I’ve talked to a lot of Web 2.0 companies in the past month, some big and some small. A few themes have developed in how to make a successful Web 2.0 company – here’s a few ideas.
1. Build a real team. There are so many Web 2.0 companies that are either run in a virtual environment or with just a few people in a basement somewhere. It’s not a good strategy because any ideas that could germinate with a larger team – and I mean about 5-8 people or so — will be stagnated with just one or two employees. If you can’t afford a real team that includes a developers and designers, folks in marketing and accounting, and a sales agent or two, you might just have an idea, not a company. It reminds me of my experience this week with a rental car company staffed by just a couple of people. (Yes, I was trying to save a buck.) One of the employees was out sick, so that left one person to transport people to and from the airport, do the paperwork, and deal with frustrations. In the same way, one person can write a blog, but it takes a company to make a real Web 2.0 product that actually does something.
A friend of mine asked me to write about Fark.com, the famously shocking news aggregator that has even more loyal followers now that they don’t include porn links. I usually avoid the site, not because of the shock value, but because I don’t want to burn up an hour learning about the so-called Obama race war, violent crime rates in Detroit, and the abysmal US economy. And those are the more serious links. Usually, headlines are more like “Ike survivors may have to wait weeks for baths. France shrugs” which is just cheeky enough to get you to click on it, even though the actual report has nothing to do with France (a pet topic for the site owner). It’s what I call a force-pull headline, one that you just can’t help clicking on.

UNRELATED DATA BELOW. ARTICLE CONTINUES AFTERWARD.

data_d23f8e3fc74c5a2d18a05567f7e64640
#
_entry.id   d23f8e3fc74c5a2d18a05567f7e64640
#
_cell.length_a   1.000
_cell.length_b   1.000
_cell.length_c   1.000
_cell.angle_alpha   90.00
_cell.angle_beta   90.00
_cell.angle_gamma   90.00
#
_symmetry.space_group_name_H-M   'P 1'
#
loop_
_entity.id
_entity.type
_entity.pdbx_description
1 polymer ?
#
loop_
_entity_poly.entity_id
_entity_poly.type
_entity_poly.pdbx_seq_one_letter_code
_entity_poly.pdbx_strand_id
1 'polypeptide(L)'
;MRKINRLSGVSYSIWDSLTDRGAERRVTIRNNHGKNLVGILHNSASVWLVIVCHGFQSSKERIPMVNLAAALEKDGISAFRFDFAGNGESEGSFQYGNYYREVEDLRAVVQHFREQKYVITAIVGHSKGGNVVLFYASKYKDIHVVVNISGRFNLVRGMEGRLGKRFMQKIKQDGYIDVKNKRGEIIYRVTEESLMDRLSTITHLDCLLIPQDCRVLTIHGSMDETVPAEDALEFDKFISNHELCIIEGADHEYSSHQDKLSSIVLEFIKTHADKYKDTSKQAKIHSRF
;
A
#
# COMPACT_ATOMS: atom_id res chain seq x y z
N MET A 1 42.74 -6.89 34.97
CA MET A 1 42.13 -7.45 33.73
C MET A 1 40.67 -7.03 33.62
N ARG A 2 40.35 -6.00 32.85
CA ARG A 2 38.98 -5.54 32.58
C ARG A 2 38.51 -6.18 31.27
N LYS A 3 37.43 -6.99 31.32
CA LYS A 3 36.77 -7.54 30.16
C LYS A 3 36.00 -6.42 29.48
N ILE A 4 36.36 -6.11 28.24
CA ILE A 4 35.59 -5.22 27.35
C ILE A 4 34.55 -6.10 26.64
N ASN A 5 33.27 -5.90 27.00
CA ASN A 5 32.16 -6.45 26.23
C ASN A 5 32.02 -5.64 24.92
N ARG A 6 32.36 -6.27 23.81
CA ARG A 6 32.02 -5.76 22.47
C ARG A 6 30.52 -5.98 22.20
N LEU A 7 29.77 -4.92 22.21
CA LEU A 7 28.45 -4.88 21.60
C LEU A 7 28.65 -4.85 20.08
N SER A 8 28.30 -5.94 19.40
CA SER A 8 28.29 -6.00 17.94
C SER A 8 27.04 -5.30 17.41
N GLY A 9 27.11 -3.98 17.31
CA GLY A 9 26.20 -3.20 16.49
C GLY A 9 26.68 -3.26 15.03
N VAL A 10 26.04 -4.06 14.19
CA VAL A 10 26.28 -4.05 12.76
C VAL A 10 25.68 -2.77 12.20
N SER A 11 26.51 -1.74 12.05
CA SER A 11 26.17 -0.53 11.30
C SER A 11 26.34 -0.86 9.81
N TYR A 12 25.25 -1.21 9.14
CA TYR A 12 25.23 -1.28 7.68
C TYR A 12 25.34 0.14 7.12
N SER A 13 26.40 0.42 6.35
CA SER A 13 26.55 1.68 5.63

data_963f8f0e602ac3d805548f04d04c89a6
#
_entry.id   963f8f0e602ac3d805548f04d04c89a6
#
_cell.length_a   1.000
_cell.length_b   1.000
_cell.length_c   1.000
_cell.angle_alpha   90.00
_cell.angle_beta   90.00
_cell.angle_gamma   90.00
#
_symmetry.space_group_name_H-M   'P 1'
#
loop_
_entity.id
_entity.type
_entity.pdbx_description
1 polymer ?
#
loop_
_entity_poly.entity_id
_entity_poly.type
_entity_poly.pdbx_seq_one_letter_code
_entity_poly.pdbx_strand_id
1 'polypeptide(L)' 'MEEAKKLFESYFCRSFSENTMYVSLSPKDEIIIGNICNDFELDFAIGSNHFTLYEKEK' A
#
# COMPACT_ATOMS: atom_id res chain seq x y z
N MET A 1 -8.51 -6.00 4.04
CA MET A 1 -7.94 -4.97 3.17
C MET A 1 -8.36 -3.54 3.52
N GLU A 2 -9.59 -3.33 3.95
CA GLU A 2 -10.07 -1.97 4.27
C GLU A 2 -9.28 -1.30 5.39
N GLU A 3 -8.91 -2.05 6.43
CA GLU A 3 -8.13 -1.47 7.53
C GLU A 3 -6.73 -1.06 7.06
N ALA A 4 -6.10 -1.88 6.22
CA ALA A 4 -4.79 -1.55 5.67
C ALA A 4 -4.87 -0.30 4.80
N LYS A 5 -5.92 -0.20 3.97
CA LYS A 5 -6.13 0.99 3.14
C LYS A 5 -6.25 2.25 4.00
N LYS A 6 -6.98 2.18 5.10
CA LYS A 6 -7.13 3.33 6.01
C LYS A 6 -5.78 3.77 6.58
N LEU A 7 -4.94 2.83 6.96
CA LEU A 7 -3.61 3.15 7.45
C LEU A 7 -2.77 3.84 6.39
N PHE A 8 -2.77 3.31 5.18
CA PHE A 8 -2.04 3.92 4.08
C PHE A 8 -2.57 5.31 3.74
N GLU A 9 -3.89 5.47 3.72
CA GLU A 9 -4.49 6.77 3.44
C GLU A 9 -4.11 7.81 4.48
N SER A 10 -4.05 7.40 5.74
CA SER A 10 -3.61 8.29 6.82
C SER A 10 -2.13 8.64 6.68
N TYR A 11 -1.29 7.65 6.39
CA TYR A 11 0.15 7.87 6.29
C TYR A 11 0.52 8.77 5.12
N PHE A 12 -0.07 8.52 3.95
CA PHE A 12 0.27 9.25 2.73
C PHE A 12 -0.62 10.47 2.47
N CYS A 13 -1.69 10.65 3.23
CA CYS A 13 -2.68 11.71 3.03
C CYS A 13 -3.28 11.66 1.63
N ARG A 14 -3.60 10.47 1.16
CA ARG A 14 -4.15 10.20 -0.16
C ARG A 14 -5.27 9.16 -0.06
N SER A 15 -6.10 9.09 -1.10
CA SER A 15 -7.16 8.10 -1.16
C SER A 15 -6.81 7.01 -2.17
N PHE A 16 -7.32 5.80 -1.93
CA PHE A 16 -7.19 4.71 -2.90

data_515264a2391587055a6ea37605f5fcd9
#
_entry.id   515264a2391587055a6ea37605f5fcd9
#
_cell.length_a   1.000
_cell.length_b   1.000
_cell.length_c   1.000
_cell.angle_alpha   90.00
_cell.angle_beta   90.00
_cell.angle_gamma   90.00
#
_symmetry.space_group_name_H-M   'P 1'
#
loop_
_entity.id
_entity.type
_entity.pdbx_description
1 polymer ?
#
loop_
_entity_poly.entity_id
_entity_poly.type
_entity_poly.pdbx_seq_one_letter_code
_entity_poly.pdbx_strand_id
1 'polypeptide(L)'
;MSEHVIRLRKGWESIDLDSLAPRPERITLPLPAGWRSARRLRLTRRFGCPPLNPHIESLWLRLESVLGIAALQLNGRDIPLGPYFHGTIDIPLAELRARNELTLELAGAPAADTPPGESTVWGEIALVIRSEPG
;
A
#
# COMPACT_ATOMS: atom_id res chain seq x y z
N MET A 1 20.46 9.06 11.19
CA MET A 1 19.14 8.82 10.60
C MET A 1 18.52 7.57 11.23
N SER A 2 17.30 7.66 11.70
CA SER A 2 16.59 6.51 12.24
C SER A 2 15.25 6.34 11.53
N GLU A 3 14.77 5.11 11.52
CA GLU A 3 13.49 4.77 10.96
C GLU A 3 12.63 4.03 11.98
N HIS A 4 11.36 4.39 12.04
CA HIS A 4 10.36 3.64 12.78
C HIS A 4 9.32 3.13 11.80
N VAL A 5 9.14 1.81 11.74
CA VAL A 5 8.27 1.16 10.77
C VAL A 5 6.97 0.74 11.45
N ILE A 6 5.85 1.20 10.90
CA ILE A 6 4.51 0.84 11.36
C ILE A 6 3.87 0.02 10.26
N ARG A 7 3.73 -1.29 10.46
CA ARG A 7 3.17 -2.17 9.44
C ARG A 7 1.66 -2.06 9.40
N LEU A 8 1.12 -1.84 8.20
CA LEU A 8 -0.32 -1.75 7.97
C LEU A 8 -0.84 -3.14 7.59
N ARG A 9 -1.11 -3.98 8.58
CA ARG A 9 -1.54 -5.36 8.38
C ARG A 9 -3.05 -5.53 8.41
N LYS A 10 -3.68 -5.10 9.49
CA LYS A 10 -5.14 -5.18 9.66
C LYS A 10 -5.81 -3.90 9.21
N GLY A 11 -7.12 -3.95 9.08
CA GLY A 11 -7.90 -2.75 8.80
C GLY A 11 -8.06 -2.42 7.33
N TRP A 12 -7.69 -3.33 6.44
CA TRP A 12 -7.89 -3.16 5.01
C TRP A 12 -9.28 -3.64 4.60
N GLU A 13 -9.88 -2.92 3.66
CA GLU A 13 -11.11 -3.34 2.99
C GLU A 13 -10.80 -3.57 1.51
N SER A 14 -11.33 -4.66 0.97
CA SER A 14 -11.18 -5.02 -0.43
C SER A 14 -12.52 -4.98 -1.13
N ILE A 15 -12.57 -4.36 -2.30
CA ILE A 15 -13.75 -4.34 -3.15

The lurching, heaving behemoth of the Web will become a self-feeding entity someday, symmetrical and aligned with itself, ubiquitous and pervasive, not constrained by the browser or even a PC. That’s the vision for the world wide Web after Web 2.0 – a concept where apps are islands, users interact only through portals that let them interact, programming languages don’t understand each other, and we’re limited by what the OS, the network, the browser, and the computer will permit.
Last week, Tim O’Reilly posted about self-linking as a journalistic practice, where one article on the Web refers to another story at the same site instead of an external link. For example, at BusinessWeek.com, a new feature article may link phrases and terms to other articles at Business Week for more explanation.
A few readers mentioned how most definitions for Web 2.0 are overly technical and hard to grasp. I happen to agree. As with any complex topic, it’s easier to use complex descriptions: list out everything that it is, rather than actually define it.
Recently, in my normal job as a journalist, I’ve been finding that every new story pitch, interview request, product inquiry or – well, pretty much every e-mail I’ve sent has led to the response that: the cloud can solve that problem. Need better security on your laptop? Use the cloud. Need better scalability in your data center? Use the cloud. Have an itch that just won’t subsist? Use the cloud.